In Seattle, the home of grunge fashion, Frasier Crane, the Starbucks Corporation headquarters, Initiative 502 and a pot surplus that has undermined the profitability of the stuff, some have spotted a new trend: THC-infused coffee.
Specifically, merchants such as Uncle Ike’s Pot Shop are now selling infused K-cups for $10 each, 10 mg of THC per single-cup serving
That amount, 10 mg of marijuana’s active ingredient, THC, is becoming a standard serving, though the manufacturer cautions that consumers are wise to “begin with partial dosage to become familiar with the product.”
This is in a sense a vindication of the lessons of any undergraduate microeconomics course. An attractive, newly legal product that serves a large pent-up demand generates early profits, but those profits become vulnerable as new entrants increase competitive pressure. One of the common responses of merchants when faced with such pressure is to differentiate themselves and their own offerings: thus, a pot surplus gave rise to THC-infused coffee.
But the same dynamic threatens the more specialized niche, too. Why should a surplus not develop here as well?
The equilibrium-seeking dynamics that push any market toward a minimal profit so long as there are no or only low barriers to entry is precisely why Warren Buffett has said that he looks to invest in castles only if they’re surrounded by unbreachable moats. He isn’t after the minimal profit of competitive markets, and greater profits than that are sustainable only if there is something that blocks entry.
In the case of the product described above, two habit-forming substances can be combined through one easy-to-use device. It seems on the face of it that competitors will flock to this opportunity like bears to honey. It will become, to mix metaphors a bit, one thoroughly bear-infested castle.
Intellectual property rights don’t do much, if anything, to limit competition in this area now. The patent on the original K-cup design, a design formerly owned by Keurig and widely licensed, expired three years ago.
Is Fairwinds Manufacturing, the Washington state company behind a brand of marijuana-infused coffee known as Catapult, worried about an influx of new castle dwellers, or does it have a moat?
In a recent interview James Hull, the proprietor of Fairwinds, sounded unconcerned about the prospect of overcrowding. “There are only so many I-502 retailers in Washington state,” he said. As to Fairwinds’ own policy, “We try not to work with stores that are only 5 or 6 minutes from each other,” precisely so that they won’t set off price wars at the retail level.
At the manufacturing level, too, Hull isn’t feeling competitive pressure. The moat here is the simple fact that infusing cannabis oil in coffee isn’t as easy as the uninitiated may think. “Oil is not soluble in water, and there is an art to it.” He knows of “a couple companies that are doing this [THC infusion] with tea” but their packaging generally contains a caution that something, such as cream, must be added, an indication that they don’t have the separation problem quite licked and are relying on that other ingredient to disguise that fact.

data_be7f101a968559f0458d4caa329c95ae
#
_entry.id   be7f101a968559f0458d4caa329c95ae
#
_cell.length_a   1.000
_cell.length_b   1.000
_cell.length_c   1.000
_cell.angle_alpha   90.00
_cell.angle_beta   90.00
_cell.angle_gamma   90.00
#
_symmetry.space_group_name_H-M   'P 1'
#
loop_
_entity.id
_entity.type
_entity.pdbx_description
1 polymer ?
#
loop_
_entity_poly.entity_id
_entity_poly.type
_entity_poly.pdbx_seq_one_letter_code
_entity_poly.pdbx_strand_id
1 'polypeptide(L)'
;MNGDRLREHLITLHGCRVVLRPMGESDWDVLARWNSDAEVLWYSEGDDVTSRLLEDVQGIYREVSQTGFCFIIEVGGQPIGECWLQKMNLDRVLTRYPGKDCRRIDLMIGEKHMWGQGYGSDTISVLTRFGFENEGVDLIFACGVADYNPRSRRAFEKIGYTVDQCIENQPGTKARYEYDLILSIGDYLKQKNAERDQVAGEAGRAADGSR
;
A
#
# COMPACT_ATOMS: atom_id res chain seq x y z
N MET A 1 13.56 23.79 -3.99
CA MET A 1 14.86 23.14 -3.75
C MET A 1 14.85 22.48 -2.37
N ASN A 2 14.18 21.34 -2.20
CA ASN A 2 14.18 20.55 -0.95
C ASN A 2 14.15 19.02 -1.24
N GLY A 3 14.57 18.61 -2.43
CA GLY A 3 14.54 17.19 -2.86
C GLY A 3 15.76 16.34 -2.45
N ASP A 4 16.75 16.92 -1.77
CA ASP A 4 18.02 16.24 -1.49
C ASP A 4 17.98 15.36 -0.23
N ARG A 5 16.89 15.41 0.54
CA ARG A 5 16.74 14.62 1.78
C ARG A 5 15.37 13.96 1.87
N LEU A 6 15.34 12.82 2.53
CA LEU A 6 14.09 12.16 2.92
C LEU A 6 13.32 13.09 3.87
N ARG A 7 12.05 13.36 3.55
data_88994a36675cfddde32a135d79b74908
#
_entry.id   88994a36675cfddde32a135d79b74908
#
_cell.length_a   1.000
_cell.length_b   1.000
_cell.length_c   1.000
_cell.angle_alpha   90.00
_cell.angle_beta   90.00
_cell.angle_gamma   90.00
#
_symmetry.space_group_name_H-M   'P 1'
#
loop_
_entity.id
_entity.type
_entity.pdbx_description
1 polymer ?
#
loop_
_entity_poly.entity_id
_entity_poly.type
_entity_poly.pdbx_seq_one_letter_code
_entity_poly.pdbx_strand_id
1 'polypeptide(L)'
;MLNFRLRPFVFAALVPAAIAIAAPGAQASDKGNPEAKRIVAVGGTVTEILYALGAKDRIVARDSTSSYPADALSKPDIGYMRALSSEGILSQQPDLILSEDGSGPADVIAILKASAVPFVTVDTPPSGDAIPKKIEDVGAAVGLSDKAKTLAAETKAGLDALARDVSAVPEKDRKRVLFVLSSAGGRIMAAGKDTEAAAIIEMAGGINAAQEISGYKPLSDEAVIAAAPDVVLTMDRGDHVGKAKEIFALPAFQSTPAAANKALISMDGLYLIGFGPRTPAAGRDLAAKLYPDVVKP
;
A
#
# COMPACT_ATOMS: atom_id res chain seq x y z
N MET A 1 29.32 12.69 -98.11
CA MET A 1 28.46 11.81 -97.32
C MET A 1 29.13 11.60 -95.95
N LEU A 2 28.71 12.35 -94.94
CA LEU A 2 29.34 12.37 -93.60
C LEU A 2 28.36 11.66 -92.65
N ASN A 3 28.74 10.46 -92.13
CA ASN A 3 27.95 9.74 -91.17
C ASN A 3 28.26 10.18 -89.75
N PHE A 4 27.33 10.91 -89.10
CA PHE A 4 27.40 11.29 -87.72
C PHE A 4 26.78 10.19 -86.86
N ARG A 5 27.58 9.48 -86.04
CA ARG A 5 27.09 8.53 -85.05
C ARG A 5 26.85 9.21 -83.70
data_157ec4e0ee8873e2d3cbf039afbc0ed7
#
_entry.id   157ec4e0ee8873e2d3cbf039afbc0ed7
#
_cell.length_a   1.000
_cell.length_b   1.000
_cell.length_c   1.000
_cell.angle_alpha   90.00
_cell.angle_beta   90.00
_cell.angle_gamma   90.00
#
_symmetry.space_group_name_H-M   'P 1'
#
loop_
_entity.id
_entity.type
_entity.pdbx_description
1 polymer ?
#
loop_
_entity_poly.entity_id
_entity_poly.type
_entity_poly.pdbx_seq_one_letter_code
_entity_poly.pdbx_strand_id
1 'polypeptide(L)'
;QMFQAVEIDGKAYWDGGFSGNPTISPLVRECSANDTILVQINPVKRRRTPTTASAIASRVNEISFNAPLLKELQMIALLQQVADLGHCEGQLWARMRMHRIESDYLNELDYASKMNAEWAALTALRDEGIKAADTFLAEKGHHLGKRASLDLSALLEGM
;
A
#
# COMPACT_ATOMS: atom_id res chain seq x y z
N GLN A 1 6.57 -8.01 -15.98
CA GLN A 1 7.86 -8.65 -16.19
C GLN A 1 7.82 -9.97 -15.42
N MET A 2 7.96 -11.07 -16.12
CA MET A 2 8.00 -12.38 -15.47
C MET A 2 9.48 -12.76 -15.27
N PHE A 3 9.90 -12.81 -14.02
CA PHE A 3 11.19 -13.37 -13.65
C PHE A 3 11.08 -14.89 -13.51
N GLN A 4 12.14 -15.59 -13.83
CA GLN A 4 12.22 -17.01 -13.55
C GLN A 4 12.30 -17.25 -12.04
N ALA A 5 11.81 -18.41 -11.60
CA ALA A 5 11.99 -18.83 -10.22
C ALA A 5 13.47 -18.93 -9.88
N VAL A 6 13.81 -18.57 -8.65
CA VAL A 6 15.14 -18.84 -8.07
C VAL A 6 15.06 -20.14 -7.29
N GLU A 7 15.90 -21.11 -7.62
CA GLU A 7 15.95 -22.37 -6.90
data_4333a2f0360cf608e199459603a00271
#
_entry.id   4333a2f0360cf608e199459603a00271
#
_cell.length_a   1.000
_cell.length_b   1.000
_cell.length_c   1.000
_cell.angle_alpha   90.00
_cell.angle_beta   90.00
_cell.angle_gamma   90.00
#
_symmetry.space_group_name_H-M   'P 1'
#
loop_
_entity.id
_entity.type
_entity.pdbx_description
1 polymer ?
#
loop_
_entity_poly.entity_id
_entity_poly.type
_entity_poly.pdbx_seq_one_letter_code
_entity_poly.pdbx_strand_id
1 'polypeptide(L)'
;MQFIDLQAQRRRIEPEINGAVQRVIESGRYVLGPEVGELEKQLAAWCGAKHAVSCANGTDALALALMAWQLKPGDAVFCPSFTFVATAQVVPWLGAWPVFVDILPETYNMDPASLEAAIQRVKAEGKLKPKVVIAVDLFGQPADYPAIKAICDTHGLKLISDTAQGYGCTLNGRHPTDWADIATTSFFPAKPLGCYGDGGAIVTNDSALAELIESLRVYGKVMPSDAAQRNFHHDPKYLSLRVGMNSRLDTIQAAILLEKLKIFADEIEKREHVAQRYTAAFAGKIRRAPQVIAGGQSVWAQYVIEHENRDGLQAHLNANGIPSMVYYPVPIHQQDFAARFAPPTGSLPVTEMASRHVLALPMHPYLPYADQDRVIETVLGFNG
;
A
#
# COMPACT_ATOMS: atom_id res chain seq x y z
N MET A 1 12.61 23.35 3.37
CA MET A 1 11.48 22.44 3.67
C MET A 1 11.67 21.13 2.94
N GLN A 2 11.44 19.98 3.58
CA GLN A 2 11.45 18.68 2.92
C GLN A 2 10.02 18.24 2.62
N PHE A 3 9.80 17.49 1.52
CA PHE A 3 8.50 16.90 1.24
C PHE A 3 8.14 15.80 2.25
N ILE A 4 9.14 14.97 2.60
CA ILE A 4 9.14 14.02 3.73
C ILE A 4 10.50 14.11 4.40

“Technology is our friend,” Hull said.
In the event that these thoughts cause some readers of MJINews to wonder about investing in Fairwinds: the news is ambivalent. When asked whether he was open to investment, Hull said, “That’s the long-range plan, but I’m not now looking for investors.” He started the business in July 2014 and started selling earlier this year.
While he isn’t currently looking for investors, Hull later added, “I am always open to strong team partnership as long as there is value on all ends.”
Jennifer Lanzador, the sales manager for Uncle Ike’s, says that Fairwinds’ Catapult is “a very nice steady seller” and that Uncle Ike’s customers have been eager to try the product since the launch of the single-serve pods.
Lanzador in effect acknowledged the competition at the retail level. She said that she believes there are now 12 stores in Seattle that could choose to carry the product, and that “Uncle Ike’s always tries to be the lowest in Seattle on our pricing.”
When asked about Fairwinds’ position as a manufacturer, though, Lanzador said that no one else in the market of I-502 recreational cannabis to her knowledge produces infused coffee at present. Further, and also good news for Fairwinds, she made the observation that in Washington “I-502 recreational stores cannot be producers or processors of cannabis per state regulations.”